US 1985, 110m, Cannon Films
Blu-Ray: Arrow Films (UK) - Cert 15
Hardened convict Manny (Jon Voight) has been kept locked in his prison cell for the last three years, until a government order is issued to allow him back with the other prisoners. The somewhat sadistic prison warden Rankin (John P. Ryan) is looking for an excuse to dispatch with Manny once and for all.
After a failed attempt on his life, Manny hatches an escape plan (his third), assisted by fellow convict and prison boxing champ Buck (Eric Roberts), who on the spur of the moment decides to make a break for it with Manny. Having made the break, they eventually reach the railroad and jump onto a train, unaware that it's about to set out on a runaway course with no driver, no brakes, and just them and a female railway worker (Rebecca DeMornay) on board...
If ever a film was blighted by association, it was this one. Its makers, Cannon Films, and producers Menahem Golan and Yoram Globus, were more readily associated with action junk starring Chuck Norris or Jean Claude Van Damme. One look at the trailer for Runaway Train tells you that, even after they quoted some of the strong reviews, Cannon really weren't sure how to market or distribute the film, giving the impression of yet another gung-ho action movie. It is something else entirely.
It's a breakneck, edge of the seat ride for sure, but it's also an absorbing character study. It's just as much about the relationship between the two prisoners and their unwitting travelling companion as it is about a train heading to possible disaster and the attempts by both passengers and other parties to prevent it. The on screen action is just as much about the conflict in the claustrophobic confines of the train cabin, as it is about some spectacularly staged railway sequences through Alaska.
There are faults. Some synthesiser-based sections of the score do feel somewhat dated, and it's such a contrast to the stunning use of Vivaldi's Gloria in D Major at the film's climax that you wish they had taken a more orchestral approach to the music throughout. Also, the scenes inside the railway control room do feel like they have strayed in from a traditional Cannon action pic and they both jar with and disrupt the atmosphere created by the train sequences.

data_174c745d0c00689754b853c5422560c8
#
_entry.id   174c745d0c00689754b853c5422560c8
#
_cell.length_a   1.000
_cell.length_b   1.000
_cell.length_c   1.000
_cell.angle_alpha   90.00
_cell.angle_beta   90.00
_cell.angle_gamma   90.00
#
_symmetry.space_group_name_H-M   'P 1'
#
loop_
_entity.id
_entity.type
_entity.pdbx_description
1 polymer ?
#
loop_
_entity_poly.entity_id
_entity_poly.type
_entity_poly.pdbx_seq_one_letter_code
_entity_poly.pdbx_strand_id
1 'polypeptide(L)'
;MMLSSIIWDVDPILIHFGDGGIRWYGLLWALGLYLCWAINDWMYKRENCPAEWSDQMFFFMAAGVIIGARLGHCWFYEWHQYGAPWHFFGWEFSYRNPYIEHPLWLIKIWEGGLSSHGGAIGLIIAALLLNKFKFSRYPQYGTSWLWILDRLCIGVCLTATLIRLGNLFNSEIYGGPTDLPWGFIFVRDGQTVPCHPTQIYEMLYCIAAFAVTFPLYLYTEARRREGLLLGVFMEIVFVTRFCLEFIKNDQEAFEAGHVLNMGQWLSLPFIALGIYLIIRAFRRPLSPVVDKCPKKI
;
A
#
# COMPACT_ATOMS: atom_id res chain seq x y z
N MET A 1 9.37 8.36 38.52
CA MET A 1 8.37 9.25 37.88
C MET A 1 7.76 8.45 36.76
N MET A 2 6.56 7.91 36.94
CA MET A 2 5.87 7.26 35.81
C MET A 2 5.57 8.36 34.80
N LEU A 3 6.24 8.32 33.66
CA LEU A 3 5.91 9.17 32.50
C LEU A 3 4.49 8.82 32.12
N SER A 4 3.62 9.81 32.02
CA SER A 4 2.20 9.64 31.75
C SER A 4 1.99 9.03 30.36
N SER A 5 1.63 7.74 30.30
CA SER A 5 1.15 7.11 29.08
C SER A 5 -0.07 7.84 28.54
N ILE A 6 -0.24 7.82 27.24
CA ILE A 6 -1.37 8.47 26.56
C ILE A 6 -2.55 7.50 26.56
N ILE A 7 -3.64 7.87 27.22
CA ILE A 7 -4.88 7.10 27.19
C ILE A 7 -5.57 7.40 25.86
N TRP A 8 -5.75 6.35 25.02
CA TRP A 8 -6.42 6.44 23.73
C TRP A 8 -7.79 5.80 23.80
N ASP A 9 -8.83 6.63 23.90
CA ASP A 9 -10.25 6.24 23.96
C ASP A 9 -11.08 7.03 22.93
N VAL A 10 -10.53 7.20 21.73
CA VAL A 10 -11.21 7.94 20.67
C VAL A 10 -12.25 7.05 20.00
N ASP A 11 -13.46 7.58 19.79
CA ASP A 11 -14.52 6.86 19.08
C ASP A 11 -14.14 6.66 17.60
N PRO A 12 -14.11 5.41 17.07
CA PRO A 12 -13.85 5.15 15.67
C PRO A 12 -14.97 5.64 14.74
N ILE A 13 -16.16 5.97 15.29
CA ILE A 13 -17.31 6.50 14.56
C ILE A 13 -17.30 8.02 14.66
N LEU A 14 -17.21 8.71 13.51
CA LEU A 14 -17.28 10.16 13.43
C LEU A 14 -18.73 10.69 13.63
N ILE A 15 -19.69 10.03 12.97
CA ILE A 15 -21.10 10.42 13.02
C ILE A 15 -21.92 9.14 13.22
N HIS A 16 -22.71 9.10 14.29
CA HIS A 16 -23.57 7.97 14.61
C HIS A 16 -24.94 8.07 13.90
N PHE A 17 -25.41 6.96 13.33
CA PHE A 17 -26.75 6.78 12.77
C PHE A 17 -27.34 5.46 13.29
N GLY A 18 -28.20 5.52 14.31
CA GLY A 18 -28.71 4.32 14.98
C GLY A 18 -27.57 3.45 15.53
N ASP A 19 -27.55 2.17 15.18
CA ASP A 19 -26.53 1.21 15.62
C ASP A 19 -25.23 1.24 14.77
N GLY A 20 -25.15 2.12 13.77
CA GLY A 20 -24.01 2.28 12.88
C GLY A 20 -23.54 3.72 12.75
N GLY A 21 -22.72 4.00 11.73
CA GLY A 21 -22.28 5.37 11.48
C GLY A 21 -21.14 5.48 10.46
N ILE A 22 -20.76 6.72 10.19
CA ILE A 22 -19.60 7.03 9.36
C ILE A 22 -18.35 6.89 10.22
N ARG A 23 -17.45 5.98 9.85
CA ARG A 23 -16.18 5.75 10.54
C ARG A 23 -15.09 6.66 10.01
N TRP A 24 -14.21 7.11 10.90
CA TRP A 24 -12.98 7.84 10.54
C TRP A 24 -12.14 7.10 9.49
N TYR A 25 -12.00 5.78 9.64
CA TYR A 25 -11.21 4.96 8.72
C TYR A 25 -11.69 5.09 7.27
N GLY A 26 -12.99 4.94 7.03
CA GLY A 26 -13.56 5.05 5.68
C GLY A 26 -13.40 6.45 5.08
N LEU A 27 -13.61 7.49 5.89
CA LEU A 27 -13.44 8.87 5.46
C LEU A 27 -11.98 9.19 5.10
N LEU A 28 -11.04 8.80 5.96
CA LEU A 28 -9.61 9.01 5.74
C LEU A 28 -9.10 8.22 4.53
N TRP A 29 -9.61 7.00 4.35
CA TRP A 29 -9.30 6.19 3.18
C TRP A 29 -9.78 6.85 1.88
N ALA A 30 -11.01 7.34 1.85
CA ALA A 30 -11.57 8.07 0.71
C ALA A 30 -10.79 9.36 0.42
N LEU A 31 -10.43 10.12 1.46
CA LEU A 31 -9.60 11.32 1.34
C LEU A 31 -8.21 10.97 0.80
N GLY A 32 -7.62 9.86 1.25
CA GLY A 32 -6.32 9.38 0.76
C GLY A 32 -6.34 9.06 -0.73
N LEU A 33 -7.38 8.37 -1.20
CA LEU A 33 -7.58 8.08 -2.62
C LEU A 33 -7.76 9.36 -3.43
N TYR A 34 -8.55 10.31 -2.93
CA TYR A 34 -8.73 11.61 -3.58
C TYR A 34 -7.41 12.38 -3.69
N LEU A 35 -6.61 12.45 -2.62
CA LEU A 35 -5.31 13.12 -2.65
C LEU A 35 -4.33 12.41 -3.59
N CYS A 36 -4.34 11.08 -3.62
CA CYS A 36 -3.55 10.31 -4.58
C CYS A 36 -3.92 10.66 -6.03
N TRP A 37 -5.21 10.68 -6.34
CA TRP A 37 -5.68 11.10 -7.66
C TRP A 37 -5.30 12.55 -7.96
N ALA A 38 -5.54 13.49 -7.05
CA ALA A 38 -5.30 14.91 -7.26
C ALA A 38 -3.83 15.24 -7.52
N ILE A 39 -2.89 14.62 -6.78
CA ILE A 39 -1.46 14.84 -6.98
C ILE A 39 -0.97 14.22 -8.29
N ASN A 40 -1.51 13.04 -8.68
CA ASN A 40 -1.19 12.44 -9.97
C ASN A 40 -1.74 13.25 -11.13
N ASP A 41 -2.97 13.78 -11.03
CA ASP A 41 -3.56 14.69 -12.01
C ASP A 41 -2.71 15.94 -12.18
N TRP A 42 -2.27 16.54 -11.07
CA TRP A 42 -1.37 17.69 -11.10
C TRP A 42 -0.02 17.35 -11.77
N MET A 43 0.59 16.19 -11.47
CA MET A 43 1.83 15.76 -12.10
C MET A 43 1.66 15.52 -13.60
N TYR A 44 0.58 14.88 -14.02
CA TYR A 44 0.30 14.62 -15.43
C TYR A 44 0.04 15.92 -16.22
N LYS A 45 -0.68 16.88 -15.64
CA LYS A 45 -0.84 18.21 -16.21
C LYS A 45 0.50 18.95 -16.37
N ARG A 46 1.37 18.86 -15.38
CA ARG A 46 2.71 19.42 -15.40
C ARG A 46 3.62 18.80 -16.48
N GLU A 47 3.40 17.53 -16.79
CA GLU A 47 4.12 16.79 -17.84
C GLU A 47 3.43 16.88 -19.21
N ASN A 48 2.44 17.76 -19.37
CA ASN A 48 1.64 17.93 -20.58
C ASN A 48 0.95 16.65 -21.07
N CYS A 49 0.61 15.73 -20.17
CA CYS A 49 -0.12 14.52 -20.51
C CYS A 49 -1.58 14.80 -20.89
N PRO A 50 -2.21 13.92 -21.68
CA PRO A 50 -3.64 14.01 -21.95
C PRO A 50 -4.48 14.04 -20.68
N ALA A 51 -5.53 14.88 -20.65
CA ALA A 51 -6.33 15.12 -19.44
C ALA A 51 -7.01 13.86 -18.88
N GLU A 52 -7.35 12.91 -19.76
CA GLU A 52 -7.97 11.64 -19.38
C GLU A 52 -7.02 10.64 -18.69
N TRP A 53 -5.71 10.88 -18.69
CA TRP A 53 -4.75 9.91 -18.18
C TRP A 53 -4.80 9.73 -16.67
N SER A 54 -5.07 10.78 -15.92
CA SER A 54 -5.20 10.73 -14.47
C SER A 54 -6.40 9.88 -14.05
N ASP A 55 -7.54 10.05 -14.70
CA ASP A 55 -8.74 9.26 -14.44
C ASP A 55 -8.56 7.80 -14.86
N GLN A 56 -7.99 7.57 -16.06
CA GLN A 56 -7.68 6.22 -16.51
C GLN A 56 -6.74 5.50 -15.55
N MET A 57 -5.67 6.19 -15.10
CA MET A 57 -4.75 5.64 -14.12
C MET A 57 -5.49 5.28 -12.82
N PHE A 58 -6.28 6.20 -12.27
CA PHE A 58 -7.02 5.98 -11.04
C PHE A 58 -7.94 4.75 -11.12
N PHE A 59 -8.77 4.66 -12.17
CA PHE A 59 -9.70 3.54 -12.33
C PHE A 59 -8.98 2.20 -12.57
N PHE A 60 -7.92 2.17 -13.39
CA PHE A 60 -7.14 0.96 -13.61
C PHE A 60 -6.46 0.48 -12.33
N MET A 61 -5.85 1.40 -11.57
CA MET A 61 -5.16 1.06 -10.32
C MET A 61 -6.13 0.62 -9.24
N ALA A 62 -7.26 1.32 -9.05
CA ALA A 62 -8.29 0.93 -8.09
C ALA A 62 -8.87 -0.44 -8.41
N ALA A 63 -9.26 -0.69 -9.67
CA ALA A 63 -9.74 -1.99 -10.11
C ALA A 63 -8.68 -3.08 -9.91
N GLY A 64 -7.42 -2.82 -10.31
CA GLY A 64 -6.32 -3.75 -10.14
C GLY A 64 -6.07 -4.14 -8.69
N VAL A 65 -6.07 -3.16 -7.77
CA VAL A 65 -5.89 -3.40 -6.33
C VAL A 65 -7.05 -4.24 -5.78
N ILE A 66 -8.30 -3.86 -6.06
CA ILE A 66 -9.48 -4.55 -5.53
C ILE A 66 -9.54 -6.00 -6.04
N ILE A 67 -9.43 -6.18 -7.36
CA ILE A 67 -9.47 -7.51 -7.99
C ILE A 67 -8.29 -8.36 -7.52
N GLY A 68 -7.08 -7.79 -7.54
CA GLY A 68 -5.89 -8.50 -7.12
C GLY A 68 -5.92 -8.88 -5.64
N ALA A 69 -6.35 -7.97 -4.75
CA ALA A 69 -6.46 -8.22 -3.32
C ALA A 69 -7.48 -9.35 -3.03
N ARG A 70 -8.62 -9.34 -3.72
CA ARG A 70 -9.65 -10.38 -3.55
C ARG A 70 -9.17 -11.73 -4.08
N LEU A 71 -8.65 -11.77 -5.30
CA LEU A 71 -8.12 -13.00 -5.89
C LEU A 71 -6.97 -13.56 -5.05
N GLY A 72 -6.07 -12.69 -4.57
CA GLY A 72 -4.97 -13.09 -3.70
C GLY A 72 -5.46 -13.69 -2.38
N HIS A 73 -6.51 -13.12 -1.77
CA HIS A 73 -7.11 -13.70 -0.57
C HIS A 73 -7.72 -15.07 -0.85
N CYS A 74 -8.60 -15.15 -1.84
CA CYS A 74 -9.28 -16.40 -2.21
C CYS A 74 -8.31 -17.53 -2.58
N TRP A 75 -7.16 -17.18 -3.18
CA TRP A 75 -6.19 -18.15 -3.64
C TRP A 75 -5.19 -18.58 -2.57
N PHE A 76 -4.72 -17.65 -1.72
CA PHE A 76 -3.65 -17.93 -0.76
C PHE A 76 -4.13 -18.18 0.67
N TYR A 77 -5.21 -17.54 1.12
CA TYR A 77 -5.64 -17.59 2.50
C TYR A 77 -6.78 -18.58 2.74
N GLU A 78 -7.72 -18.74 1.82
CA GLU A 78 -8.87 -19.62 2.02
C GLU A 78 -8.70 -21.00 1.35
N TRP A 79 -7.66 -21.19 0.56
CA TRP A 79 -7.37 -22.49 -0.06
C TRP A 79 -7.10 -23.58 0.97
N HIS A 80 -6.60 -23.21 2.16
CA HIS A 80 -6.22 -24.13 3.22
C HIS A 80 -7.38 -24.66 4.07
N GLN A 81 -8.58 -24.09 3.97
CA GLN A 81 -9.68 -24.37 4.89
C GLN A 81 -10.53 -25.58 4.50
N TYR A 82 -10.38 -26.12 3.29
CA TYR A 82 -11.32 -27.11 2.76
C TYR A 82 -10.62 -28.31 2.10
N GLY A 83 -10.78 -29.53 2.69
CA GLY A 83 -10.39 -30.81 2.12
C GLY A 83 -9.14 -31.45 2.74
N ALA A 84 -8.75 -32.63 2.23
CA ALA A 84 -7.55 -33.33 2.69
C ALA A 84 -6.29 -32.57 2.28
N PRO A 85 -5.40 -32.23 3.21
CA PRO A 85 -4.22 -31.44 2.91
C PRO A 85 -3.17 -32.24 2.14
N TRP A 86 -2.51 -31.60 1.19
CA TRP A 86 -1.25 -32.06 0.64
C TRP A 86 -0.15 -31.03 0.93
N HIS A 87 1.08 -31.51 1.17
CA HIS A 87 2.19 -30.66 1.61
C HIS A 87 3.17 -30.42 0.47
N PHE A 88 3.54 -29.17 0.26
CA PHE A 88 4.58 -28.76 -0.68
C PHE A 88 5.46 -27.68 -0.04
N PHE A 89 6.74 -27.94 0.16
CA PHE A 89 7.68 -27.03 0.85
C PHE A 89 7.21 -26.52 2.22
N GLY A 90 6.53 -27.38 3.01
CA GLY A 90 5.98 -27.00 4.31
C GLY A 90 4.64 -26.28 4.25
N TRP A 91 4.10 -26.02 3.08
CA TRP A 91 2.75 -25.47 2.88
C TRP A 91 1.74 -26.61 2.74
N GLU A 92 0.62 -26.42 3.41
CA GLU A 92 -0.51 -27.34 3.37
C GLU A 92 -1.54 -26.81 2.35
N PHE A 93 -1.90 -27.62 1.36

Fortunately, the film's considerable merits far outweigh any deficiencies. Both Voight and Roberts give intense and uncompromising performances, and were both rewarded with Oscar nominations. The chances of any Cannon production actually winning an Oscar were unlikely, but Voight was presented with a Golden Globe for his efforts.
Alan Hume's cinematography is simply stunning, and demonstrates some of the best use of a snow-scape ever committed to celluloid. Russian director Andrei Konchalovsky uses the landscape more like his homeland, and makes this remote outpost of the USA look almost alien.
Despite the Oscar nominations and some incredibly positive press, Cannon only secured a limited release for December 1985. By the time the release went wider, the holiday season had passed and the post-Christmas cinema slump left Runaway Train to struggle. After taking just short of $8m in the US and $9.5m worldwide, against a budget of $9m, it was released to video by late summer. It deserved much better.
Like a head on collision between a traditional action extravaganza and an arthouse existentialist piece, and quite unlike anything else you are likely to see, Runaway Train just might be one of the most underrated films of the 1980's. It certainly has one of my favourite endings.
Blu-Ray Notes: I'm sure people must be getting fed up of me praising Arrow Films' releases, but they've done it again. A truly brilliant HD transfer, marred only by a couple of short scenes where optical zooming on the frame was used in the original cut, and the quality of the transfer makes it all too obvious. The original stereo soundtrack sounds great, and there are fascinating interviews with Voight, Roberts, Konchalovsky and supporting actor Kyle T. Heffner which shed an interesting light on the film's prolonged gestation (it was originally going to be an Akira Kurosawa film!), its production and its release.
Original Theatrical Trailer:
FOOTNOTE: Perhaps buoyed by their Oscar nominations, Cannon would produce several more prestigious films over the next few years, utilising talents such as Jean-Luc Godard and Norman Mailer. Hollywood, however would never take them seriously. On the verge of collapse, Golan and Globus sold Cannon in 1989.